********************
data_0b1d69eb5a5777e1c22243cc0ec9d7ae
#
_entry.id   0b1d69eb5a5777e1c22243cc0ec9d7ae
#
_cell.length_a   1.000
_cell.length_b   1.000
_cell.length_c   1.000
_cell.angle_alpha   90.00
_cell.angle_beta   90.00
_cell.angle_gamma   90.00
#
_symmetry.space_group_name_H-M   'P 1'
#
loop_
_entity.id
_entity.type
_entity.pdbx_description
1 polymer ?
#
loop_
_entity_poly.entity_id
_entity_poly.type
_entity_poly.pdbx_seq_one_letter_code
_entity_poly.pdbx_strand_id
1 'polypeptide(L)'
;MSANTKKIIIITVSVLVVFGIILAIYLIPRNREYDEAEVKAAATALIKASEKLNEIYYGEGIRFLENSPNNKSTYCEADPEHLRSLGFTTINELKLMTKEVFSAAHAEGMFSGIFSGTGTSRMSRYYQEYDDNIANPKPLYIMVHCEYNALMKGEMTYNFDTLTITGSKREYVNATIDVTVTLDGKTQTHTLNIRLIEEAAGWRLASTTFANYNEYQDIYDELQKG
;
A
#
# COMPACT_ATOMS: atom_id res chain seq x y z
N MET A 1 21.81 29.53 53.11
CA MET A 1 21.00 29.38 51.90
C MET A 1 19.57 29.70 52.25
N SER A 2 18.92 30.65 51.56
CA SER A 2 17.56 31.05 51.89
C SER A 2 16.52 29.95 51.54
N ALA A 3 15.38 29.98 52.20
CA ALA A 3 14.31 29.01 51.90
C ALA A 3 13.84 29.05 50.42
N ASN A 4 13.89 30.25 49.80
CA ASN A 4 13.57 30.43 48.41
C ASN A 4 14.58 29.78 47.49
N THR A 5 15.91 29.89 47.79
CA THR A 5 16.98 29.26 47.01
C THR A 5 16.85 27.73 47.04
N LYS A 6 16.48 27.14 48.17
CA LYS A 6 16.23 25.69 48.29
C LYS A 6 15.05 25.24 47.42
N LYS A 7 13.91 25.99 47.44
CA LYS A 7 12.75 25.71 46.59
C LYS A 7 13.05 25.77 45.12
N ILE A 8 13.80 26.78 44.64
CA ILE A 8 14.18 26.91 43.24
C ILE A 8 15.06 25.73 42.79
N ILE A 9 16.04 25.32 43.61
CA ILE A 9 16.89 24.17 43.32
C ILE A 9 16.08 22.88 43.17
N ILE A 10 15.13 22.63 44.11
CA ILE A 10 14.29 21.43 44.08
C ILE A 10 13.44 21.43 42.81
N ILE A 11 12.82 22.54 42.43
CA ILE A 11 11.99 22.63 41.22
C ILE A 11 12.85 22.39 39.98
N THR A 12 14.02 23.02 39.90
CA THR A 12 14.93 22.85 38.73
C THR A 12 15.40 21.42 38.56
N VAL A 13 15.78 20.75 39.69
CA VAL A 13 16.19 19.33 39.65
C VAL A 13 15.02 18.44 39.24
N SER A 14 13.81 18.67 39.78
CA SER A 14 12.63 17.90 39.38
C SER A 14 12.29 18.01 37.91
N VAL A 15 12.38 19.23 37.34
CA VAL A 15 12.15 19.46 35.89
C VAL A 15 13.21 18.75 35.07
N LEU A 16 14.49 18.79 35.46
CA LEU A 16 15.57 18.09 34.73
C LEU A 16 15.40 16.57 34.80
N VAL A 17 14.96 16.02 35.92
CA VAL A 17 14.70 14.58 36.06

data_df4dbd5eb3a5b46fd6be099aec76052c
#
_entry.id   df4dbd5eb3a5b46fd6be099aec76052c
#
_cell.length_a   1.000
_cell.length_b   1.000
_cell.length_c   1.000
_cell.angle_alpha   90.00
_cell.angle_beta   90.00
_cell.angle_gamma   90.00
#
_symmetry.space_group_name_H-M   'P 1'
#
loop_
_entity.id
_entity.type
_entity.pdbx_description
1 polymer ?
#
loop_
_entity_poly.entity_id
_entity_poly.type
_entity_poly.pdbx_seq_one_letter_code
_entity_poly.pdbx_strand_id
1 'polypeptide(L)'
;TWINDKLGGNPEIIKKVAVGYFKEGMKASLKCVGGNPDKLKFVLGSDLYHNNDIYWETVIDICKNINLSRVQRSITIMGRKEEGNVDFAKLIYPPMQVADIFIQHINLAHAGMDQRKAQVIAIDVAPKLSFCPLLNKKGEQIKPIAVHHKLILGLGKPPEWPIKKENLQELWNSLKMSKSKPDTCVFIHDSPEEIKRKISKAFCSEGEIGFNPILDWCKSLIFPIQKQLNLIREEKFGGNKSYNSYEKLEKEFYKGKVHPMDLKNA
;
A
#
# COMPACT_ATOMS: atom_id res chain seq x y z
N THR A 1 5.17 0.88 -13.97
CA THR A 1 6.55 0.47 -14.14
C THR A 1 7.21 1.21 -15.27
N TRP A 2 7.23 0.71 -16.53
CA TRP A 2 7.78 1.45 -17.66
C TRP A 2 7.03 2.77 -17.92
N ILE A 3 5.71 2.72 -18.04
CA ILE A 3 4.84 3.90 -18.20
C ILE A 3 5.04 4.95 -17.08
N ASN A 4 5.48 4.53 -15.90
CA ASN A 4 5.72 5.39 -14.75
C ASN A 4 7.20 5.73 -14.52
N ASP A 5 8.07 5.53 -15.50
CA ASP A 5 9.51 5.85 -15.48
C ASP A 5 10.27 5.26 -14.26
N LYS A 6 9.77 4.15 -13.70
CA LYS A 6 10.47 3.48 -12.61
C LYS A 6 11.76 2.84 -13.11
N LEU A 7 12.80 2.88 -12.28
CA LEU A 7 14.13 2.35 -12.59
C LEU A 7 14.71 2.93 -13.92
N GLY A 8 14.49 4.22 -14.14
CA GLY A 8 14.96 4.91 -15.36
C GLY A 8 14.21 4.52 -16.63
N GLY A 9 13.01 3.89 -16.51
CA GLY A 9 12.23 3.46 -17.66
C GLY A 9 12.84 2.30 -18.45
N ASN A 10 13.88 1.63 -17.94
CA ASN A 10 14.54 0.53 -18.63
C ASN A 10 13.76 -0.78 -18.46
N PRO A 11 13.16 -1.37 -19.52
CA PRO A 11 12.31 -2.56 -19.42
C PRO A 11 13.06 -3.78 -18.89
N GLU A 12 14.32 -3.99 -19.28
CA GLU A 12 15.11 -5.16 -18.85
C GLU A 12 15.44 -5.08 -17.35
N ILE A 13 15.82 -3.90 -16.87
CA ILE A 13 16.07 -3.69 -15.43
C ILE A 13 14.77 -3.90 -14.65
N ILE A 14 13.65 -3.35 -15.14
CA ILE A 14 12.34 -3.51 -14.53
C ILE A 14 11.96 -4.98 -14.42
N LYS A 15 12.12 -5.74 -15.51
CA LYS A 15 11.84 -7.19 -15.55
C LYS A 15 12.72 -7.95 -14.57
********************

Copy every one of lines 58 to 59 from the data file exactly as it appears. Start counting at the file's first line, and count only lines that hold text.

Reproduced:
N ILE A 10 15.13 22.63 44.11
CA ILE A 10 14.29 21.43 44.08